Project Conversion

Project Conversion

The Jewish Stream

Michael J. Solender, my Jewish Mentor, could see the confusion on my face as I tried to follow four simultaneous conversations going on…in the library, and not quietly.

This exchange included an older gentleman from South Africa, a young lady (probably late teens, early twenties), Michael, and another woman who works at the library. I’m not sure if they knew one another, but it didn’t matter. They were Jews, and they were in the same room, so they did know one another.


“It’s like a Jewish radar,” My Mentor went on to explain. “Most of the time we can just tell, or we’ll drop a word in Yiddish. If they react appropriately, then we’ve just found mishpocheh, family.

And the rapid-fire conversation with random strangers?

“I’m sure there’s a Yiddish word for it, but it’s like a Jewish stream of consciousness.”

Stream of consciousness. There’s was an instant connection–like long-lost friends–and I did all I could to keep up. In culture outside of this medium, the rapid pace of the conversation is disorienting, and I’ll bet each topic switched places within the context of the original at least a dozen times. In many cases one might consider the induction of new ideas or comments as an interruption. I certainly felt that way and I wasn’t even part of the chat! But that wasn’t the case at all. The whole experience was like watching multiple streams cutting through the stones of outside culture and norms and reconnecting to the larger Jewish river.


And then a few of them threw Yiddish and Hebrew into the mix. I politely stepped away to browse the Anne Frank exhibit.

“What’s that all about?” I asked the photograph.

She only smiled back.

My Mentor went on to explain a theory about how this phenomenon developed. Humans, like many creatures, are socially oriented. We also crave the structure and comfort that a community offers. These communities–for most of us–are in the form of neighborhoods, towns or even countries. People, therefore, connect this feeling of community with a geographic space.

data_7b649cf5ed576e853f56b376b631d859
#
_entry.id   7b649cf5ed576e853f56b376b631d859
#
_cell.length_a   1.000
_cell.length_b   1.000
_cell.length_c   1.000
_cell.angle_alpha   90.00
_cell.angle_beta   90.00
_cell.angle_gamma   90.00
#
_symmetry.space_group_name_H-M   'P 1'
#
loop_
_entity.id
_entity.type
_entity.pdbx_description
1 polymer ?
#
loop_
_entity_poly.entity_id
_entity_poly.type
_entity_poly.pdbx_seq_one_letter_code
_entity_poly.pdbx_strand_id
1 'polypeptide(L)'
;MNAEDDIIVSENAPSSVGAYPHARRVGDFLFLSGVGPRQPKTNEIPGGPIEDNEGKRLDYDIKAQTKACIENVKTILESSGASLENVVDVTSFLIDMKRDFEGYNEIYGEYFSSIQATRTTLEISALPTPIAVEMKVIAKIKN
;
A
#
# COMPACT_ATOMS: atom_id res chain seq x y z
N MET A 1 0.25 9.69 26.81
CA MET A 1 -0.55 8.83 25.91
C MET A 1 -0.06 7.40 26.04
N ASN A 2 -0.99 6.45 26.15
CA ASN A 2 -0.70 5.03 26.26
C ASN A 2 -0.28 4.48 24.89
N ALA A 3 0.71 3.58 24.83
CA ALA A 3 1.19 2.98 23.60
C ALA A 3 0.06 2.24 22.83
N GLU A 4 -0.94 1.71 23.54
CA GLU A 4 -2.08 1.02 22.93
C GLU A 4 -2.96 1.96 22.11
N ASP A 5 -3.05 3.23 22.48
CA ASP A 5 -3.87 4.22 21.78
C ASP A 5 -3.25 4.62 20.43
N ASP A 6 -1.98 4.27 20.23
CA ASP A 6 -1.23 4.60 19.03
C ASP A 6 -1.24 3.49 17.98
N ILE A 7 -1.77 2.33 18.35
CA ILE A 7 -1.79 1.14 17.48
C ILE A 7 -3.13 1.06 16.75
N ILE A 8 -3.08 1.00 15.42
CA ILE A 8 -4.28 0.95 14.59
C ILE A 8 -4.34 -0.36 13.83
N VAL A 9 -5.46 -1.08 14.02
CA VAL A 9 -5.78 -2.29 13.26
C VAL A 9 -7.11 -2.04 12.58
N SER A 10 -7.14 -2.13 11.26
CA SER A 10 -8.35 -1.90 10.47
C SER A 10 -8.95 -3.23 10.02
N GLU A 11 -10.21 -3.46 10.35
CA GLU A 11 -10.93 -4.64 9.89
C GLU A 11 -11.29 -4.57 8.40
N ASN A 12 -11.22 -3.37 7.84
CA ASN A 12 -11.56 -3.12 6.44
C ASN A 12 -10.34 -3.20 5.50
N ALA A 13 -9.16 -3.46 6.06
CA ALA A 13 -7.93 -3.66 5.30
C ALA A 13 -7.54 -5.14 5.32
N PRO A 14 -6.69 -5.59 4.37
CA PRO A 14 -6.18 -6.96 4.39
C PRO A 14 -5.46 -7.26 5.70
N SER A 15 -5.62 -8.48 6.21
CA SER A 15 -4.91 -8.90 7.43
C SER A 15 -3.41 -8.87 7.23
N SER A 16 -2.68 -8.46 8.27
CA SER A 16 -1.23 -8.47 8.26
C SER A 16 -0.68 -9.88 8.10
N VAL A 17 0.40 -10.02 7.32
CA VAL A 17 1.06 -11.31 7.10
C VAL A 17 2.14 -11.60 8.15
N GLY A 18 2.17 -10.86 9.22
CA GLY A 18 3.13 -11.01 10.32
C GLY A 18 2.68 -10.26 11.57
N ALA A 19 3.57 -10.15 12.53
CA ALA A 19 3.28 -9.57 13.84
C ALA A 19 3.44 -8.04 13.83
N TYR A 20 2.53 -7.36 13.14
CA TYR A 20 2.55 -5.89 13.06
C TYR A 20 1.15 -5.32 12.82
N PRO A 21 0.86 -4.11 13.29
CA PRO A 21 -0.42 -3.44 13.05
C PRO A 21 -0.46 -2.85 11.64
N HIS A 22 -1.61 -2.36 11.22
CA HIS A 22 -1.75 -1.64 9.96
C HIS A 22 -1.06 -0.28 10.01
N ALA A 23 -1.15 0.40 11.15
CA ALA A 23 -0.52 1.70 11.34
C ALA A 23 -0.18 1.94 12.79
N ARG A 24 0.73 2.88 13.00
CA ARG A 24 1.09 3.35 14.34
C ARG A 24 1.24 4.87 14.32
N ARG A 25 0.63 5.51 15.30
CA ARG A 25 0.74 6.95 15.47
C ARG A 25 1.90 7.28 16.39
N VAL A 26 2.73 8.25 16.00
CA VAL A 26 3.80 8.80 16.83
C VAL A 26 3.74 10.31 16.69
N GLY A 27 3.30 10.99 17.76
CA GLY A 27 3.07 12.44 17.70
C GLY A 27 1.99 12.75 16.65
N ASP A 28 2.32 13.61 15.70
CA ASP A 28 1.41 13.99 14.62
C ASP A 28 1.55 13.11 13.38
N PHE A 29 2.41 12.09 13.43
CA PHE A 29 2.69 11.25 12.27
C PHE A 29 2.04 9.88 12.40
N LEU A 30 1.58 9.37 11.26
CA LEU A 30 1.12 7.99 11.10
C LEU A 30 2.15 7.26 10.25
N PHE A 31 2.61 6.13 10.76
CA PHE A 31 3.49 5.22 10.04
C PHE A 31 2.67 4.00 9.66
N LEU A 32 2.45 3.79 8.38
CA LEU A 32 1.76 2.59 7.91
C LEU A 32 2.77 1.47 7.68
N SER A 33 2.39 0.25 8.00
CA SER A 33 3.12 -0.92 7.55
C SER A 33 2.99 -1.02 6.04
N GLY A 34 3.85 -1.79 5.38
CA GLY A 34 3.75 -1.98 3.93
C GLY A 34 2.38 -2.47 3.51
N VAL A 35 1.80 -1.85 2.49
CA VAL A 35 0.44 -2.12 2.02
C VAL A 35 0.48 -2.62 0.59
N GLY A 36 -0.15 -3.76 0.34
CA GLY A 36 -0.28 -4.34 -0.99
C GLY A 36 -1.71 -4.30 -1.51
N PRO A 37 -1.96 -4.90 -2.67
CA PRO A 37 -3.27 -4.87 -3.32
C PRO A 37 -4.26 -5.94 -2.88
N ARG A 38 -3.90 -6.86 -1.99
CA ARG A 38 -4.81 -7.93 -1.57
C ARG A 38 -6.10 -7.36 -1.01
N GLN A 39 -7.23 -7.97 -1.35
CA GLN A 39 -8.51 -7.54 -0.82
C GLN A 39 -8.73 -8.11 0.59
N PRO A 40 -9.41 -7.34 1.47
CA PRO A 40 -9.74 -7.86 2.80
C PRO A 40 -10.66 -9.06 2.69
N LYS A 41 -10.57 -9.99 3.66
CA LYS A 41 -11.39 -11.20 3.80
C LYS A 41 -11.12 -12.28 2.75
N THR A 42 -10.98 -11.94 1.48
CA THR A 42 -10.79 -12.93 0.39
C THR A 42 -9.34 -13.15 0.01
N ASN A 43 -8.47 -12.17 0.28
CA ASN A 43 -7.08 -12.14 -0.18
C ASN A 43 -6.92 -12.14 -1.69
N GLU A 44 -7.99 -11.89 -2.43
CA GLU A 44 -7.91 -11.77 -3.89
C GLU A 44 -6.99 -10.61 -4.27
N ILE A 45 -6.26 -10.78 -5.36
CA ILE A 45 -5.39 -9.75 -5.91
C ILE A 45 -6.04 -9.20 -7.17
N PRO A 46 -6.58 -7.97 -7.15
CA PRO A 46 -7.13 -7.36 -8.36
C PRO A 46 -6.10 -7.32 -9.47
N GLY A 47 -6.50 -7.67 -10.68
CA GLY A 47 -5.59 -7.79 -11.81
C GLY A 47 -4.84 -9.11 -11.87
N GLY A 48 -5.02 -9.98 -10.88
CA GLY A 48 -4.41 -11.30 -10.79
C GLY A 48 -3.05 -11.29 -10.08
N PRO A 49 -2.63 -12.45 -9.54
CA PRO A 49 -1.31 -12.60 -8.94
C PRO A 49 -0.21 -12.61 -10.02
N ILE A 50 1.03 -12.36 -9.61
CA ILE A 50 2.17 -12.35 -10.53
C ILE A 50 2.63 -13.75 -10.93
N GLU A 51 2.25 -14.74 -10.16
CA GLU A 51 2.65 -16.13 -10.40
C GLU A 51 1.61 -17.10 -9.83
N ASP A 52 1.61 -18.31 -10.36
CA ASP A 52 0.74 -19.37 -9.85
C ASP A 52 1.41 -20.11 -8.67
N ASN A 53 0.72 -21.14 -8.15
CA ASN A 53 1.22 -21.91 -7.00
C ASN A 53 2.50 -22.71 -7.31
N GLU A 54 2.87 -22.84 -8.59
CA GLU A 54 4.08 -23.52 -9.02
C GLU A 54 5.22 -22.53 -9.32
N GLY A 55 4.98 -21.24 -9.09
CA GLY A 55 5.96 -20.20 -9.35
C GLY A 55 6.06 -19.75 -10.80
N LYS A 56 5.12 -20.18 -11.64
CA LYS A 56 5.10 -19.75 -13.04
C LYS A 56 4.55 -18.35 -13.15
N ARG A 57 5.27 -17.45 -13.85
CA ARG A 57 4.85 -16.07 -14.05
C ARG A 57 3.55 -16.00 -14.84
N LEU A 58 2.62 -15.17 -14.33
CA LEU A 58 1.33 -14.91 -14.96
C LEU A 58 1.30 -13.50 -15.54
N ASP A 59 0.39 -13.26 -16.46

For nearly 2,000 years, the Jews didn’t have this.

When the Temple was destroyed in Jerusalem by the Romans in 70 A.D., the Jews were scattered across the globe. Over the centuries these Jews went on to found local communities such as the Sephardic Jews of Spain and the Kaifeng Jews of China. This scattered community is known as the Diaspora. Cycles of persecution and assimilation led to the Jews becoming both fully integrated in their society, yet still ethnically, socially, religiously, and emotionally grafted to the people and land of Israel. Jewish theology (in general) awaits the Mashiach (“anointed one”, Greek-“Messiah”), the promised one who will bring the Jewish people together in Israel (among other things) and so this one hope sustained and nourished their souls for generations. The Jews then became a mobile community that transcended the brick, mortar and soil required by other cultures to maintain their identity and sense of place. This is why virtually any Jew–no matter their background–can connect with another Jew.


This concept blew me away. I’ve experienced similar phenomena while at pow wows for my tribe, the Lumbee, as they come together from many states across the United States, however the Jews take this to a larger and far deeper level. One interesting aspect of this Jewish “stream of consciousness” is that converts to the faith–while fully welcomed and grafted into the community–don’t seem to have this connection…at least not right away. Perhaps second generation Jews born into a convert household would have better luck, however this issue does raise interesting questions about the culture and genetics developed out of the Diaspora.

Every day the Jews, their culture, and their faith become a deeper and more alien place to me. It’s a culture and religion that is founded upon a community that (according to the Torah) collectively heard the voice of God and as one people, accepted a covenant with the divine. This integration, this identity between faith and community is rare and is what makes this month both a challenge and an absolute joy to be part of.

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